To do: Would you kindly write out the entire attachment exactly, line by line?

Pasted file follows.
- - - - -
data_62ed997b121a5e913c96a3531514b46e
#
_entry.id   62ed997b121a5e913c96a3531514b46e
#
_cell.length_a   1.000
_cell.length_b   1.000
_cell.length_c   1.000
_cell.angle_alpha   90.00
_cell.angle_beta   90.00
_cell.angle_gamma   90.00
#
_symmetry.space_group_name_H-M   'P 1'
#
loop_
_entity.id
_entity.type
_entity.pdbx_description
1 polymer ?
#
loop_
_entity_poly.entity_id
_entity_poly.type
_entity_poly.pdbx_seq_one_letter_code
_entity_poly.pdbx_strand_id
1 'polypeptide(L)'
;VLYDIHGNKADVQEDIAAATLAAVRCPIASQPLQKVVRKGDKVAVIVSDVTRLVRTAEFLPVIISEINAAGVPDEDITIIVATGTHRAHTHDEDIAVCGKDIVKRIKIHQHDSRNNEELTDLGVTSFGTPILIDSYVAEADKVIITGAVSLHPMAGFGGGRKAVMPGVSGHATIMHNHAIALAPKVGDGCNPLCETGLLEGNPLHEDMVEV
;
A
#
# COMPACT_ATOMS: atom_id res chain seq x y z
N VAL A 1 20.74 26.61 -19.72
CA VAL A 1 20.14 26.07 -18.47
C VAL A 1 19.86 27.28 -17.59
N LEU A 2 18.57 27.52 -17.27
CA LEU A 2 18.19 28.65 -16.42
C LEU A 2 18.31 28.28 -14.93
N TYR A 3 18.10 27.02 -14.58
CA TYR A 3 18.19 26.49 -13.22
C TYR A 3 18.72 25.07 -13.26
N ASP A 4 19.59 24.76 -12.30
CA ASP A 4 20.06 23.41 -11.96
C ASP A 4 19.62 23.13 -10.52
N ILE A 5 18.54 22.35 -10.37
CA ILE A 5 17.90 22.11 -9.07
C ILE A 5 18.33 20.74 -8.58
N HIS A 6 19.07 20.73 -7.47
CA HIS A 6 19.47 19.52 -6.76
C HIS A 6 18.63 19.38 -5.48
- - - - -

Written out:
data_62ed997b121a5e913c96a3531514b46e
#
_entry.id   62ed997b121a5e913c96a3531514b46e
#
_cell.length_a   1.000
_cell.length_b   1.000
_cell.length_c   1.000
_cell.angle_alpha   90.00
_cell.angle_beta   90.00
_cell.angle_gamma   90.00
#
_symmetry.space_group_name_H-M   'P 1'
#
loop_
_entity.id
_entity.type
_entity.pdbx_description
1 polymer ?
#
loop_
_entity_poly.entity_id
_entity_poly.type
_entity_poly.pdbx_seq_one_letter_code
_entity_poly.pdbx_strand_id
1 'polypeptide(L)'
;VLYDIHGNKADVQEDIAAATLAAVRCPIASQPLQKVVRKGDKVAVIVSDVTRLVRTAEFLPVIISEINAAGVPDEDITIIVATGTHRAHTHDEDIAVCGKDIVKRIKIHQHDSRNNEELTDLGVTSFGTPILIDSYVAEADKVIITGAVSLHPMAGFGGGRKAVMPGVSGHATIMHNHAIALAPKVGDGCNPLCETGLLEGNPLHEDMVEV
;
A
#
# COMPACT_ATOMS: atom_id res chain seq x y z
N VAL A 1 20.74 26.61 -19.72
CA VAL A 1 20.14 26.07 -18.47
C VAL A 1 19.86 27.28 -17.59
N LEU A 2 18.57 27.52 -17.27
CA LEU A 2 18.19 28.65 -16.42
C LEU A 2 18.31 28.28 -14.93
N TYR A 3 18.10 27.02 -14.58
CA TYR A 3 18.19 26.49 -13.22
C TYR A 3 18.72 25.07 -13.26
N ASP A 4 19.59 24.76 -12.30
CA ASP A 4 20.06 23.41 -11.96
C ASP A 4 19.62 23.13 -10.52
N ILE A 5 18.54 22.35 -10.37
CA ILE A 5 17.90 22.11 -9.07
C ILE A 5 18.33 20.74 -8.58
N HIS A 6 19.07 20.73 -7.47
CA HIS A 6 19.47 19.52 -6.76
C HIS A 6 18.63 19.38 -5.48